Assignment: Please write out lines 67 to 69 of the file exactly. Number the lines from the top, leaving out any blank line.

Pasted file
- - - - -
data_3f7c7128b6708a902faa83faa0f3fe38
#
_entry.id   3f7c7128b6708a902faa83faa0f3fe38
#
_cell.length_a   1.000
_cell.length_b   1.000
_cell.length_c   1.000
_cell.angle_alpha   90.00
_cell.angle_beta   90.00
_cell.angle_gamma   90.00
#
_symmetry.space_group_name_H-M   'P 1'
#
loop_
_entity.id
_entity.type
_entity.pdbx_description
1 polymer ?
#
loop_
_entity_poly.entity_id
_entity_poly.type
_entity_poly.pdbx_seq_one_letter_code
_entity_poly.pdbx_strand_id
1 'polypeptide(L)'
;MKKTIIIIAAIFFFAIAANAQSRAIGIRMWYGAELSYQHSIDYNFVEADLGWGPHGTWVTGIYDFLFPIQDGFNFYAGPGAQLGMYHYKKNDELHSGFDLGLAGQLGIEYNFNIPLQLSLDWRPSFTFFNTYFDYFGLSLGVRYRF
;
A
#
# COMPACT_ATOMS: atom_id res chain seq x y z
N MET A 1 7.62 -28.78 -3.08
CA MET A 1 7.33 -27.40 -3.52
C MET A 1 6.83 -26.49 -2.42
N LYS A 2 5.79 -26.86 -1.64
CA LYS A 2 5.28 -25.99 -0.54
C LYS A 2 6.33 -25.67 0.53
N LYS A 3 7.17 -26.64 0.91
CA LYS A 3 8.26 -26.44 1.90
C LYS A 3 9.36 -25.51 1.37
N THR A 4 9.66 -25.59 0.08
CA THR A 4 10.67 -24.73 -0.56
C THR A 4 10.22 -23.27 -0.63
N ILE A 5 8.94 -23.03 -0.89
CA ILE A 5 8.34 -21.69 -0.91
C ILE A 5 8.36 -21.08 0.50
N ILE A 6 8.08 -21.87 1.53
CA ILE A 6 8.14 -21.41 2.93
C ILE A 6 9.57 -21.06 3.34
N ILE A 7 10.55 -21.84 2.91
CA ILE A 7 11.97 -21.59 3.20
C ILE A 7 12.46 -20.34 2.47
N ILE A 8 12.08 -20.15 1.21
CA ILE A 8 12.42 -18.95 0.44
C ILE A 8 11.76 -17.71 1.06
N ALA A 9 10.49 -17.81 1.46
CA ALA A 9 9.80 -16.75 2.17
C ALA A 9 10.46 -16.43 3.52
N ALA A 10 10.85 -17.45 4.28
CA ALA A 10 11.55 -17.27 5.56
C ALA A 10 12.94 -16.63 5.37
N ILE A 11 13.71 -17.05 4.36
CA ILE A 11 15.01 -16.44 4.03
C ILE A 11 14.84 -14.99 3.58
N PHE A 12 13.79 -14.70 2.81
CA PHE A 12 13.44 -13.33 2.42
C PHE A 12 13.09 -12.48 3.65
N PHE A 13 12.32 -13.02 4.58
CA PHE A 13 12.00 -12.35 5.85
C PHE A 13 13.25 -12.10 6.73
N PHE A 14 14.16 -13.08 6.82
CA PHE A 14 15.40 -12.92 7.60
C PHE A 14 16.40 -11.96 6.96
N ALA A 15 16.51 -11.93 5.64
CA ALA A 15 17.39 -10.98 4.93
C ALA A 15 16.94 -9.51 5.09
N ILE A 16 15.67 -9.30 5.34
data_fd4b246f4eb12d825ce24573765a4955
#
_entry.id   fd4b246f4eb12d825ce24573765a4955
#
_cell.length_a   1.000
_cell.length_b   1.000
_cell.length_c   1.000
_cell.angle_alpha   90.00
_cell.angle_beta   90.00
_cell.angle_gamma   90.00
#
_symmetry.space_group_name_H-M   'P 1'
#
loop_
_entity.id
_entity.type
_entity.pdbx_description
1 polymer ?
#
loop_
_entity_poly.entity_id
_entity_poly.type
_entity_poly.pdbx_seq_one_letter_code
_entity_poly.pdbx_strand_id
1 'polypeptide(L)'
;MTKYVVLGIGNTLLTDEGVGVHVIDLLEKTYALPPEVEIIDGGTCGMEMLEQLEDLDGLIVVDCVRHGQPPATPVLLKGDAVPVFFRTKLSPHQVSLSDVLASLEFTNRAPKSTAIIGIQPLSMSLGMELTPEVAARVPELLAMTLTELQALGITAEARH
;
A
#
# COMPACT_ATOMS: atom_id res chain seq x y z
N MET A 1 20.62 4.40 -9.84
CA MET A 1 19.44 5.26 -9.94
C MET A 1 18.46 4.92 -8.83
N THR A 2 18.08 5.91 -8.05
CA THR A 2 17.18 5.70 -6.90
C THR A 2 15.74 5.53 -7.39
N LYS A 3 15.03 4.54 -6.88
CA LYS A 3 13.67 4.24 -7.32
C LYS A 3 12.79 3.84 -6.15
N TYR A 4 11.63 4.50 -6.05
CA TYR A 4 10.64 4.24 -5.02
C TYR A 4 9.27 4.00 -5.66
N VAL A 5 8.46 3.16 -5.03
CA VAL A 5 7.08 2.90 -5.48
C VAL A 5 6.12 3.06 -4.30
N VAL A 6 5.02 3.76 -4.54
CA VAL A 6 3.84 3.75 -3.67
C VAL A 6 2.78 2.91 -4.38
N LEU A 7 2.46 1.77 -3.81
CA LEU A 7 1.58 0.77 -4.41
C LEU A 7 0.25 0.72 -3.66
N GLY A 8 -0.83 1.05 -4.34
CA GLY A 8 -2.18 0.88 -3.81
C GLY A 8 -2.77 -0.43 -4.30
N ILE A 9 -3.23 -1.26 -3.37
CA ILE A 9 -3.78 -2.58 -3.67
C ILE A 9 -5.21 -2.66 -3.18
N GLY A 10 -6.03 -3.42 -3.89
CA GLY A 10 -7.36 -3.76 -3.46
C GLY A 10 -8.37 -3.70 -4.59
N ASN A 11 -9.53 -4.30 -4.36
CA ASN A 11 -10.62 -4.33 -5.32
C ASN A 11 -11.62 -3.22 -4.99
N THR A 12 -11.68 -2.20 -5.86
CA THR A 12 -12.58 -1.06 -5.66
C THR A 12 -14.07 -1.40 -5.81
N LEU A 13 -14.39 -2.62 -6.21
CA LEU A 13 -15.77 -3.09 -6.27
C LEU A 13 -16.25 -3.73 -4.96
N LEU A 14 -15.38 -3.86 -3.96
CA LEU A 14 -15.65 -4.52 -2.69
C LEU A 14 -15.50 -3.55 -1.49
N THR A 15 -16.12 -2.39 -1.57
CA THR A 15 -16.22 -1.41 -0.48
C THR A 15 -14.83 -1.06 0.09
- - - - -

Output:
N PHE A 13 12.32 -13.02 4.58
CA PHE A 13 12.00 -12.35 5.85
C PHE A 13 13.25 -12.10 6.73